The Bureau of Economic Analysis and the Census Bureau said that the U.S. trade deficit edged marginally higher, up from $38.98 billion in December to $39.10 billion in January. Growth in goods imports (up from $191.43 billion to $193.11 billion) slightly outpaced the increase in goods exports (up from $132.74 billion to $133.76 billion), but this was largely offset by a $535 million improvement in the services trade surplus to $20.25 billion.
The petroleum trade deficit widened from $15.52 billion to $19.29 billion on increased imports and decreased exports. Weather could be one factor in helping to explain the higher petroleum deficit, but another could be the jump in crude oil costs, with the average price for West Texas intermediate crude oil increasing from $95.14 per barrel at the beginning of January to $97.55 a barrel by the end of the month. Meanwhile, the non-petroleum trade deficit narrowed from $41.89 billion to $39.21 billion, suggesting some improvements on net goods exports outside of oil. Manufacturers believe a stronger focus on the export of our energy resources including coal and liquefied natural gas (LNG) will have a positive impact on these numbers. America’s abundance of energy resources is an important export opportunity – but for the fact that the United States is putting its own restrictions on energy exports through slow approval and permitting processes that are limiting U.S. exports of LNG and coal.
Indeed, sectors with higher goods exports in February included industrial supplies and materials (up $1.2 billion), non-automotive capital goods (up $402 million), and consumer goods (up $244 million). Areas with reduced exports for the month included foods, feeds and beverages (down $771 million) and automotive vehicles and parts (down $208 million).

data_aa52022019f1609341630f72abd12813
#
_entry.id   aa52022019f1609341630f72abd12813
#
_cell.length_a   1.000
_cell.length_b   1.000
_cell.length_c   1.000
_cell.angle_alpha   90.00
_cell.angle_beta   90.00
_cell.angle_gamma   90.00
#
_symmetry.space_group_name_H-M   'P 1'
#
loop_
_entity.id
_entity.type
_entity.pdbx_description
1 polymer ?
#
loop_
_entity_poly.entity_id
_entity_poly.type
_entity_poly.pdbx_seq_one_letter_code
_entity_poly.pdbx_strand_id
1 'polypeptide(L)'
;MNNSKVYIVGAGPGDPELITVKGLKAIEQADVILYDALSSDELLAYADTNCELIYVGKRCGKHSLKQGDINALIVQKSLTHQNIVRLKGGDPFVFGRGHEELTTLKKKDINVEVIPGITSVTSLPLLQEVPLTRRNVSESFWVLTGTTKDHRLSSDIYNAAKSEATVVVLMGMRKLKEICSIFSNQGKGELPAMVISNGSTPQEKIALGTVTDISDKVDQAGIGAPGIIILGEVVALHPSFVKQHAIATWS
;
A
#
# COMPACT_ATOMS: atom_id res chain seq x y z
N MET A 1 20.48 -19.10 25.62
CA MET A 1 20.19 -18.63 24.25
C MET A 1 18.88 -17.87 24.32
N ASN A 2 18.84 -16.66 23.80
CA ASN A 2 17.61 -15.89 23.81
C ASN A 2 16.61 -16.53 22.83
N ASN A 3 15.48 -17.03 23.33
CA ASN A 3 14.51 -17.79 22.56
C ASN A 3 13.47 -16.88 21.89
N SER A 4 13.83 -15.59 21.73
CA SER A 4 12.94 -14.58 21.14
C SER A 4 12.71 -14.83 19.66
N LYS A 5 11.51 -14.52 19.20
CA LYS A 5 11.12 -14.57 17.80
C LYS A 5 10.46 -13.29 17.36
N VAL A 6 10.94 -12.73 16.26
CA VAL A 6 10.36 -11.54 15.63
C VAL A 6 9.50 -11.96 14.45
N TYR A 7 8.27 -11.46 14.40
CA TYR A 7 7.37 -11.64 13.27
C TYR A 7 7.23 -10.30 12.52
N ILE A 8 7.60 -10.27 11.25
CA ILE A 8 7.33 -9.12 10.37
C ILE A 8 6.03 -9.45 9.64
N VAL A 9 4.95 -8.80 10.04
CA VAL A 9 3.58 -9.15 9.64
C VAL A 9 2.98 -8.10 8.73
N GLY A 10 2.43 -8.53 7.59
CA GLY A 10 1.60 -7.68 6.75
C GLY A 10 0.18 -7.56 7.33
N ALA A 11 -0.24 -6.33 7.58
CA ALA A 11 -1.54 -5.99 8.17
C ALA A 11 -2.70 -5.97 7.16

Growth in manufactured goods exports were up somewhat slowly last year, increasing 2.4 percent in 2013. As such, we will be closely following progress in 2014, with optimism that improvements in the global economy should yield better export numbers. In January, manufacturers exported $92.89 billion (not seasonally adjusted), or 1.2 percent more than the $91.77 billion observed in January 2013. So, we are off to another slow start.
Looking at our top exporting partners, there were modest gains observed in most of them so far in January 2014 relative to what was observed in January 2013. For instance, exports to Mexico (up from $17.95 billion to $19.15 billion), China (up from $9.39 billion to $10.36 billion), Japan (up from $5.14 billion to $5.55 billion), and European Union (up from $20.24 billion to $21.50 billion) were all higher this year than last in the first month of the year. With that said, goods exports to our largest trading partner Canada was somewhat lower (down from $23.14 billion to $22.57 billion). But, the year is still early.
Latest posts by Chad Moutray (see all)
- Markit: Eurozone Manufacturing Activity Rose Again in April to another Six-Year High - April 21, 2017
- Philly Fed: Manufacturing Continues to Expand Strongly Despite some Easing in April - April 20, 2017
- Manufacturing Production Pulled Back in March, Ending Six Straight Monthly Gains - April 18, 2017